In any process “step” within a firm, there is the same issue with measuring multiple inputs: labour, labour cost, machine hours, depreciation costs, energy costs, raw materials, etc. Of course, obtaining this information is often costly and although there is considerable focus today on ‘big data’; this might often be in actuality ‘messy data’ or ‘dumb data’. It may require a lot of cleaning and sense-checking before it can be transformed into useful management information and subsequent analysis. Looking ahead, this is one potential use for innovations in Artificial Intelligence [AI]; advances in artificial neural networks (ANN) are already being developed for this purpose.
Moving on, an important consideration is how productivity relates to profit through the mechanism of gross and net margin. Productivity is often expressed as pertaining to a business unit, a group of individual processes. However, customers buy products, which have to be priced appropriately in order to generate a margin. How the real costs of each process step are accrued towards the unit cost of a product is often not straightforward: firms may not have the data that shows the differential between how productive each process step is depending on what product (or service) is being processed. Often a business can be supporting low margin products with high ones, without realising this is the case. Understanding this impact of the product mix is important when attempting to improve productivity through growth. This issue is often compounded because management accounting often uses variance, which is the financial equivalence of efficiency, to monitor unit costs.
A final issue area for performance management with respect to productivity is the availability and use of information. Managers often concern themselves with lagging rather than leading indicators, because often productivity information is not available in real, or even recently elapsed time. The complexity in appreciating the nature of productivity means that the current vogue regarding key performance indicators (KPIs) can produce a narrow, blinkered vision of what productivity is for a firm. An important way forward here would be to encourage managers to strive for little ‘images of performance’ that could be used to form a richer picture of productivity (this is micro-information, not in any pejorative sense “micro-management”). This is important because productivity is a means to an end, not the end in itself. Ultimately, productivity is for some purpose and must serve some purpose. At a highly simplistic level the nature of a firm is that it must produce something of value to someone and sustain itself in order for the firm to reproduce itself, though this raises further concerns regarding the nature of the firm (tobacco or tapioca, guns or butter…) Value is a value as well as a metric. Both matter; better metrics lead to better decisions which in turn can enhance productivity. So, productivity can serve both the top and bottom line.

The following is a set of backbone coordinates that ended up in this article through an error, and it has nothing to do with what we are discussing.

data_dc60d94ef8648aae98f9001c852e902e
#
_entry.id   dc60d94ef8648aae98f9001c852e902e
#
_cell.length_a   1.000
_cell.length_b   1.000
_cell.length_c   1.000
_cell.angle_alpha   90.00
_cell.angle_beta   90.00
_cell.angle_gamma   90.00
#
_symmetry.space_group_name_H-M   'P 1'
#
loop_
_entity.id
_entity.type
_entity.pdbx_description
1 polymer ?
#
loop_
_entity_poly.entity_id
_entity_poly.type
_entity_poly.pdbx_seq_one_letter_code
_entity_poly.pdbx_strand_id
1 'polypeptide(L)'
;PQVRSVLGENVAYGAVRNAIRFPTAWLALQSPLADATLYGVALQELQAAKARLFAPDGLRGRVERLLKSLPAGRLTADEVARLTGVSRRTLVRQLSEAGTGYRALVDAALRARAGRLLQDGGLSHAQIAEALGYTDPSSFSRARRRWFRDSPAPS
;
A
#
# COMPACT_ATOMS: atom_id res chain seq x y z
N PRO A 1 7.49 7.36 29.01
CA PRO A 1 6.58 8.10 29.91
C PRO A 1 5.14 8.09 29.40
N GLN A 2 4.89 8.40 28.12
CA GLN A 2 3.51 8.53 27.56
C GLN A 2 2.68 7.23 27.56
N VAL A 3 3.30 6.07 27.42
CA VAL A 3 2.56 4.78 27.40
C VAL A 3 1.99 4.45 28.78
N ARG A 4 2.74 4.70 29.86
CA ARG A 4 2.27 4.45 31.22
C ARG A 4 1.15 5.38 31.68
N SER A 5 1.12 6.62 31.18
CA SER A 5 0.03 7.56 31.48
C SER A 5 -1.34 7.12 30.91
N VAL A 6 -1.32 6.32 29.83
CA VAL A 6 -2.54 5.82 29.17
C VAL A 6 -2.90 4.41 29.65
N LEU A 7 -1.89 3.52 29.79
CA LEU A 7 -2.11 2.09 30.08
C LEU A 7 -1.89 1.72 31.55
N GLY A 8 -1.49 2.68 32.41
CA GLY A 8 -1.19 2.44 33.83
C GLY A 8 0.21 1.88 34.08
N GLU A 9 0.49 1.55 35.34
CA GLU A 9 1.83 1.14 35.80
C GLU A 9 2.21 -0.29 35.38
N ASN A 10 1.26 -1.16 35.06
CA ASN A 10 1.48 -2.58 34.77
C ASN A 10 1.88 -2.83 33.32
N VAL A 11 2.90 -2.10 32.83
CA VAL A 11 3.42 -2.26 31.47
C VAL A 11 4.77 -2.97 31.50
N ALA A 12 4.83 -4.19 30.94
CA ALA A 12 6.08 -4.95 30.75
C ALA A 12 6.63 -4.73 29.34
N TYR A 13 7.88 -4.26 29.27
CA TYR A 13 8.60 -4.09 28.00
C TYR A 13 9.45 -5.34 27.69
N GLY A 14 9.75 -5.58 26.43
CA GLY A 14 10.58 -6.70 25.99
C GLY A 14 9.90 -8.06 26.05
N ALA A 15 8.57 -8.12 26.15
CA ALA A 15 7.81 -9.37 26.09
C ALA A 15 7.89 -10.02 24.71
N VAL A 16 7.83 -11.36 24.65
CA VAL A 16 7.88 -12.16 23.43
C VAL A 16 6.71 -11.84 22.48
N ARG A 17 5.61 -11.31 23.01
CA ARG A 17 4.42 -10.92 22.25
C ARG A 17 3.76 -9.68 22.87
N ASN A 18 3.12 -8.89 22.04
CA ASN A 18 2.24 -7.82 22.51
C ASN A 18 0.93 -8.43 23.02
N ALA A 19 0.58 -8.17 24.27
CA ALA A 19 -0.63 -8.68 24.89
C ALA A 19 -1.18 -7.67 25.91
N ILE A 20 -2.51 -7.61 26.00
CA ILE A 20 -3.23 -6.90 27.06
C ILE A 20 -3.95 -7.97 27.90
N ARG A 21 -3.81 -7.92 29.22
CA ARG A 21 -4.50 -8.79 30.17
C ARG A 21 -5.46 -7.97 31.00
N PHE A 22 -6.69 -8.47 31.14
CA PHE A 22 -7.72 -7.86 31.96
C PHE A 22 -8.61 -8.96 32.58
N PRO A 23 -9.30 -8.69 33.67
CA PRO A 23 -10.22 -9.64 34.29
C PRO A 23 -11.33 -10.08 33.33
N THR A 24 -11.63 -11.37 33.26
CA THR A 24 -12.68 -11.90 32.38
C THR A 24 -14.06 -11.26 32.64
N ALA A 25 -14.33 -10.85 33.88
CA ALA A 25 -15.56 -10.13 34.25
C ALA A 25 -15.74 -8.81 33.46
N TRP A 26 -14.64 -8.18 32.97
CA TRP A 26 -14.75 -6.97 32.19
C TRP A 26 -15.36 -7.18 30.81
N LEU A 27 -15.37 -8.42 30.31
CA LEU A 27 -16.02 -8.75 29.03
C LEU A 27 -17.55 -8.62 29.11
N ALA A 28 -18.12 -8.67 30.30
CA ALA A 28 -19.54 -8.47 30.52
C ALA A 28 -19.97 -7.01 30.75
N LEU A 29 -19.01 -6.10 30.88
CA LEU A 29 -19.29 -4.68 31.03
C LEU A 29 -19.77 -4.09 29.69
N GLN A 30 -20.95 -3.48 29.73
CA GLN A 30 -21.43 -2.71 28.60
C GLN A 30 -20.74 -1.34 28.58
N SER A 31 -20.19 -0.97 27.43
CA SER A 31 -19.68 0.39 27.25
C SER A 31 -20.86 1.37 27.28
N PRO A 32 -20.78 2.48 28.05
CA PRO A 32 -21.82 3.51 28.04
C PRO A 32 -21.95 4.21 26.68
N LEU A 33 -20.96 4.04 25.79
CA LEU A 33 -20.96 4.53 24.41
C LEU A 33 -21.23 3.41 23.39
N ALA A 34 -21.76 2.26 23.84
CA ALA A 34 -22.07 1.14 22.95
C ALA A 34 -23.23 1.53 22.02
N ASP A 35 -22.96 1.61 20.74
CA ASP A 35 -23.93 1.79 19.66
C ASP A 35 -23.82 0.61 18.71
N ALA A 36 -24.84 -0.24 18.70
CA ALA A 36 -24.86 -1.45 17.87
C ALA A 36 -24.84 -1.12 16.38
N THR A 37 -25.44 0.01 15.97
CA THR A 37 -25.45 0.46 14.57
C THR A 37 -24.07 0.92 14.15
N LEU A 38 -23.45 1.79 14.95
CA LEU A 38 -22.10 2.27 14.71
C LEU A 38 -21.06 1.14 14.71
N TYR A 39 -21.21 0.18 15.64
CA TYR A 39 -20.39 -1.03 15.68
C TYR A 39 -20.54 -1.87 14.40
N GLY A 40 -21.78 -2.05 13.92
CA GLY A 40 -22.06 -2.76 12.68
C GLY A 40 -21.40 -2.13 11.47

This is where it is important to consider how the management practices referred to earlier, and in particular Lean improvement systems, can impact productivity. Lean is often perceived as about cutting waste, which is the bottom line in our productivity equation. However, it is primarily about adding value, and in particular future value, something that customers are repeatedly prepared to pay [more] for. Lean has an all-encompassing view of waste inputs, which is in synchronicity with the bottom line of the multi-factor productivity perspective. For example, Toyota, the key proponents of lean, never waste the opportunity provided by reducing organisational waste: they always invest the saved time and labour in considering how to add extra value to the top line in our productivity equation.
Consider the example of a firm where they have adopted flexible working and usedICT and thereby reduced the travel time of employees by 2 hours on 3 days a week. The firm could do nothing, in which case productivity has not changed; or it could review the overall labour needed, reduce headcount, and impact its productivity measures that way. However, it could use those hours to look at adding more value to its customers, either to improve its competitive position; perhaps adding more value to its customer’s customers by collaborative innovation; or even to commercialise this to charge a higher price, or to avoid price competition in the future. Therefore, focusing on lean involves a ‘double whammy’ on the equation of productivity, by areduction in wasteful activities within the multi-factored inputs, and using this extra capacity to add value to the top line of the productivity equation. This is one of the key challenges in improving real productivity - that it requires two aspects: a synchronised efficient operation that is ‘lean’ in order to provide the stability for the organisation to focus on the creativity, innovation and flexibility needed in order to add value. We agree with Darcy Bussell, who on Strictly Come Dancing consistently advises contestants that once they have their footwork secure, to focus on their top line!
Dr Ollie Jones joined Leeds Business School in 2004 and is a Principal Lecturer in Operations, Enterprise and Supply Chain Management. Ollie graduated in Manufacturing and Business from Cambridge University before working in a large multinational co-operation in a variety of sectors progressing from a graduate to senior management roles. He has been appointed a Teacher Fellow, in recognition of teaching excellence, and continues to works extensively with a different businesses in consultancy, particularly around productivity development, and is currently the research lead for his subject group.